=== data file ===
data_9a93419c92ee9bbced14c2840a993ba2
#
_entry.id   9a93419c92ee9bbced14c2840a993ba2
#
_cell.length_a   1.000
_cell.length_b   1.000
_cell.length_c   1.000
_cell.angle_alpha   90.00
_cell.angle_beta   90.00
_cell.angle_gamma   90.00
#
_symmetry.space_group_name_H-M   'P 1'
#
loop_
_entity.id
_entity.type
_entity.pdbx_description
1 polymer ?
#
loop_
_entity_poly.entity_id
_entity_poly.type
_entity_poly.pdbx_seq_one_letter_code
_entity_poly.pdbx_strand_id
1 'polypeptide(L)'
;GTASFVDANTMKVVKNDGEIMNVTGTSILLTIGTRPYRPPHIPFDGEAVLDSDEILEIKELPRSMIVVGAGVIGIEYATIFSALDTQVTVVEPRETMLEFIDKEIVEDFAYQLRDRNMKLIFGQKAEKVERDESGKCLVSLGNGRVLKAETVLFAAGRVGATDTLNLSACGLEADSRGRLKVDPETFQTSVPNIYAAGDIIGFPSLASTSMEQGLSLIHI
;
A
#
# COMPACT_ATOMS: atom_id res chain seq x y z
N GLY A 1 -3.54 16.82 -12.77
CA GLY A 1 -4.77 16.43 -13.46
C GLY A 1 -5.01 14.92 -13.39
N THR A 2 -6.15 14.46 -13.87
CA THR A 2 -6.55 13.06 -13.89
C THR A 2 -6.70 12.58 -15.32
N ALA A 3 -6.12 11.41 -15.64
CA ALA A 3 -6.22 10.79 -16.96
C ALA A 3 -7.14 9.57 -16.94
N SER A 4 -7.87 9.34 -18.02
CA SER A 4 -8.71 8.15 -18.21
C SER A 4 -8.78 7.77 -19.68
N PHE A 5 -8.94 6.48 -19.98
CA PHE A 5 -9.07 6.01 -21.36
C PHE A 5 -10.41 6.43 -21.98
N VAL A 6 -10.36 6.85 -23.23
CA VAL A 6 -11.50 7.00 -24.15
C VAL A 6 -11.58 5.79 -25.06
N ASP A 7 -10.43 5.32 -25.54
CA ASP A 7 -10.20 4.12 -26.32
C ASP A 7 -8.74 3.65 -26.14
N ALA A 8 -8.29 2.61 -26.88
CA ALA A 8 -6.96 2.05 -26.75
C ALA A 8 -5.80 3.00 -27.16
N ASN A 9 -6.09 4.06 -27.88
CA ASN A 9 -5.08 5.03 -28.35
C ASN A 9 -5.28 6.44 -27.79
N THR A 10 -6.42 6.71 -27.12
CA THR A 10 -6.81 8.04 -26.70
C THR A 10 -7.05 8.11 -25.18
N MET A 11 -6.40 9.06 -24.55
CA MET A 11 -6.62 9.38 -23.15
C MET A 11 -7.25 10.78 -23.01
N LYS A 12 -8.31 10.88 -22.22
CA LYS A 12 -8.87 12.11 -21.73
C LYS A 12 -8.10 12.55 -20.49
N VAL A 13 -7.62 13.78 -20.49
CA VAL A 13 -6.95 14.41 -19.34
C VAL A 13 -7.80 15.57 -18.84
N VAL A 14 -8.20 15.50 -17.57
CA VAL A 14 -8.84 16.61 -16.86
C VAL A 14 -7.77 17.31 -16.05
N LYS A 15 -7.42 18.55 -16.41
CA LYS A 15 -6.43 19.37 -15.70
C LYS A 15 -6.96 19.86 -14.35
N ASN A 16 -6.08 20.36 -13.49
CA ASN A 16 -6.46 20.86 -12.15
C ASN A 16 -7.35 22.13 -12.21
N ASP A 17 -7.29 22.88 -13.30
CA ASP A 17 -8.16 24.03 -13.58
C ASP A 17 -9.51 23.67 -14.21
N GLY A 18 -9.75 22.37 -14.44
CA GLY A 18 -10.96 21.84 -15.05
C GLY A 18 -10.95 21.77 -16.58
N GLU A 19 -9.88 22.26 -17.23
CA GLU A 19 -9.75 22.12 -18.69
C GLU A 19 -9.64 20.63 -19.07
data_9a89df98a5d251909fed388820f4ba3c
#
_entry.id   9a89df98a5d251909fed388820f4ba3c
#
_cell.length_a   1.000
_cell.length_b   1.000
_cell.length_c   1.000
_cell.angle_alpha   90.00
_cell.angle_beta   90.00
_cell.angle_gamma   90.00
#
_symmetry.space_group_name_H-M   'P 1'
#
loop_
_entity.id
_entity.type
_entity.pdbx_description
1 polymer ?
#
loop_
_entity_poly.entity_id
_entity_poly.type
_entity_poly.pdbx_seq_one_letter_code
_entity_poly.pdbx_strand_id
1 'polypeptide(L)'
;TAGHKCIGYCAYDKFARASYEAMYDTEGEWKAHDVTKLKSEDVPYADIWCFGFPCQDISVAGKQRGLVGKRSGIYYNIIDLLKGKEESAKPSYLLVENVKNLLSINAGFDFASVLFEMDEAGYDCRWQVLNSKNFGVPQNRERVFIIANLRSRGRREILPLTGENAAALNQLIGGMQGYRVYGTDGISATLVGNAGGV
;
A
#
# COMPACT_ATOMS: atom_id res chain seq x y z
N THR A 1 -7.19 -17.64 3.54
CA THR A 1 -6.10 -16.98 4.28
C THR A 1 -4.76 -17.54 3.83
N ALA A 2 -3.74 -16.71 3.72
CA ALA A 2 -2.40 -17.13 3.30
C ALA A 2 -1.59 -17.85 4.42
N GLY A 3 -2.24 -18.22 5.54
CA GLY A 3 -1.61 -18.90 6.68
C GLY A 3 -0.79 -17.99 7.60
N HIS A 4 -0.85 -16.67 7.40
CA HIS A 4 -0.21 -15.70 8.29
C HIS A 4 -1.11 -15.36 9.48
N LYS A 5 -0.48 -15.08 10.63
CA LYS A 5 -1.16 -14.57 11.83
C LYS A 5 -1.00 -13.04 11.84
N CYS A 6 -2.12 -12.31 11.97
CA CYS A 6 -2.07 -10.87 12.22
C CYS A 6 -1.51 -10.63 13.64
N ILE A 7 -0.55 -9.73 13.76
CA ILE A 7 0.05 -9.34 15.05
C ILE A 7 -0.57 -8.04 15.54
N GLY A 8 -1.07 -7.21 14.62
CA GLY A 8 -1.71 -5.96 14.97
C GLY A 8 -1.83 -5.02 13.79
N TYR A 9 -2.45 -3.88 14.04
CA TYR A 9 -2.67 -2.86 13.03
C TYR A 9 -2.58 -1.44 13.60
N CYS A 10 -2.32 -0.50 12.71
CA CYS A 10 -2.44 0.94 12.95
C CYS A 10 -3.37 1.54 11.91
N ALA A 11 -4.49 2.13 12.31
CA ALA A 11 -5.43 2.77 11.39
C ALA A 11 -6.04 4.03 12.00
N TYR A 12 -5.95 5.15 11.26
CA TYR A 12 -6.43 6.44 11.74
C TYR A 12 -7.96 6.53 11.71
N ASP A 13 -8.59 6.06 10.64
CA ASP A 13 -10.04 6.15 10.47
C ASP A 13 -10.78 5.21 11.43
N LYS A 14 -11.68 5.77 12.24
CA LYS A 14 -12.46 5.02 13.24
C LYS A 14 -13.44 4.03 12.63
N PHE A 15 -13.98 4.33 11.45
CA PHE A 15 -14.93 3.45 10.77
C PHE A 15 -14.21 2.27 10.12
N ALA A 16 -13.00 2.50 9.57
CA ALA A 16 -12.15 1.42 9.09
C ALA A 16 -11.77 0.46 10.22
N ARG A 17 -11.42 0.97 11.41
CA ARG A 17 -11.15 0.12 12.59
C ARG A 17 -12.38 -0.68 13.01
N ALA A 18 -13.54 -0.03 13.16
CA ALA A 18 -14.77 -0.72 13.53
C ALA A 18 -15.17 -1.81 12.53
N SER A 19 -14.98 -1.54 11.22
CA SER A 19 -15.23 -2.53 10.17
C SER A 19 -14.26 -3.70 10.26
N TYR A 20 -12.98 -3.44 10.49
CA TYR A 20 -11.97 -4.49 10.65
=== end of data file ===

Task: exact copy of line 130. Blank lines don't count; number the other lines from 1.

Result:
N LYS A 5 -0.48 -15.08 10.63